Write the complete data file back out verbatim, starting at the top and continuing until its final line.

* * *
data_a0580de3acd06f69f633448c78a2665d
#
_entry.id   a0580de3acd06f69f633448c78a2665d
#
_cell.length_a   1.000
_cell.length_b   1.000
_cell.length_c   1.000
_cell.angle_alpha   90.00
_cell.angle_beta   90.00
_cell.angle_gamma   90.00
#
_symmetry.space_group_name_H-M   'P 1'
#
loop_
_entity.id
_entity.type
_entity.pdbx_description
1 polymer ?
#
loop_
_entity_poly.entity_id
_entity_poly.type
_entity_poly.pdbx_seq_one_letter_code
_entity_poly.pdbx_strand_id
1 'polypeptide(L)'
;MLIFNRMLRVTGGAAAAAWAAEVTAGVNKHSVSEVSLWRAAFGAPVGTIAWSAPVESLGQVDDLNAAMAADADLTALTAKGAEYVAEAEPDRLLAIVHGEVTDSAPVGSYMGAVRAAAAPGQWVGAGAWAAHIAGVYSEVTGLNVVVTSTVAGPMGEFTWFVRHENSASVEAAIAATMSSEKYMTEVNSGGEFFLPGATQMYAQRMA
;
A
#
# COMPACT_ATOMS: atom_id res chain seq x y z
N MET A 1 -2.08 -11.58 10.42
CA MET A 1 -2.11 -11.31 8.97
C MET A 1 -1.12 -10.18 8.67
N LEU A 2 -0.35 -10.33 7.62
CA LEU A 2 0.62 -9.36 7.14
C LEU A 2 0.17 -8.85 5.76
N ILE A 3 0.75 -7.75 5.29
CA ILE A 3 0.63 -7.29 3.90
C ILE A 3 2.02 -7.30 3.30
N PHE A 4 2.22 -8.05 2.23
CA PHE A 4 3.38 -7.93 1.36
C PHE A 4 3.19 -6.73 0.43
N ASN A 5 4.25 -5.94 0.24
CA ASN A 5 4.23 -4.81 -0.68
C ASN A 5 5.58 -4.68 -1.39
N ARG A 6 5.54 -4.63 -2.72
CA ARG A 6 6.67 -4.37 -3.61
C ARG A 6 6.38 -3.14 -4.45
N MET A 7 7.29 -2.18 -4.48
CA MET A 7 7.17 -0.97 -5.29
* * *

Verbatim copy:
data_a0580de3acd06f69f633448c78a2665d
#
_entry.id   a0580de3acd06f69f633448c78a2665d
#
_cell.length_a   1.000
_cell.length_b   1.000
_cell.length_c   1.000
_cell.angle_alpha   90.00
_cell.angle_beta   90.00
_cell.angle_gamma   90.00
#
_symmetry.space_group_name_H-M   'P 1'
#
loop_
_entity.id
_entity.type
_entity.pdbx_description
1 polymer ?
#
loop_
_entity_poly.entity_id
_entity_poly.type
_entity_poly.pdbx_seq_one_letter_code
_entity_poly.pdbx_strand_id
1 'polypeptide(L)'
;MLIFNRMLRVTGGAAAAAWAAEVTAGVNKHSVSEVSLWRAAFGAPVGTIAWSAPVESLGQVDDLNAAMAADADLTALTAKGAEYVAEAEPDRLLAIVHGEVTDSAPVGSYMGAVRAAAAPGQWVGAGAWAAHIAGVYSEVTGLNVVVTSTVAGPMGEFTWFVRHENSASVEAAIAATMSSEKYMTEVNSGGEFFLPGATQMYAQRMA
;
A
#
# COMPACT_ATOMS: atom_id res chain seq x y z
N MET A 1 -2.08 -11.58 10.42
CA MET A 1 -2.11 -11.31 8.97
C MET A 1 -1.12 -10.18 8.67
N LEU A 2 -0.35 -10.33 7.62
CA LEU A 2 0.62 -9.36 7.14
C LEU A 2 0.17 -8.85 5.76
N ILE A 3 0.75 -7.75 5.29
CA ILE A 3 0.63 -7.29 3.90
C ILE A 3 2.02 -7.30 3.30
N PHE A 4 2.22 -8.05 2.23
CA PHE A 4 3.38 -7.93 1.36
C PHE A 4 3.19 -6.73 0.43
N ASN A 5 4.25 -5.94 0.24
CA ASN A 5 4.23 -4.81 -0.68
C ASN A 5 5.58 -4.68 -1.39
N ARG A 6 5.54 -4.63 -2.72
CA ARG A 6 6.67 -4.37 -3.61
C ARG A 6 6.38 -3.14 -4.45
N MET A 7 7.29 -2.18 -4.48
CA MET A 7 7.17 -0.97 -5.29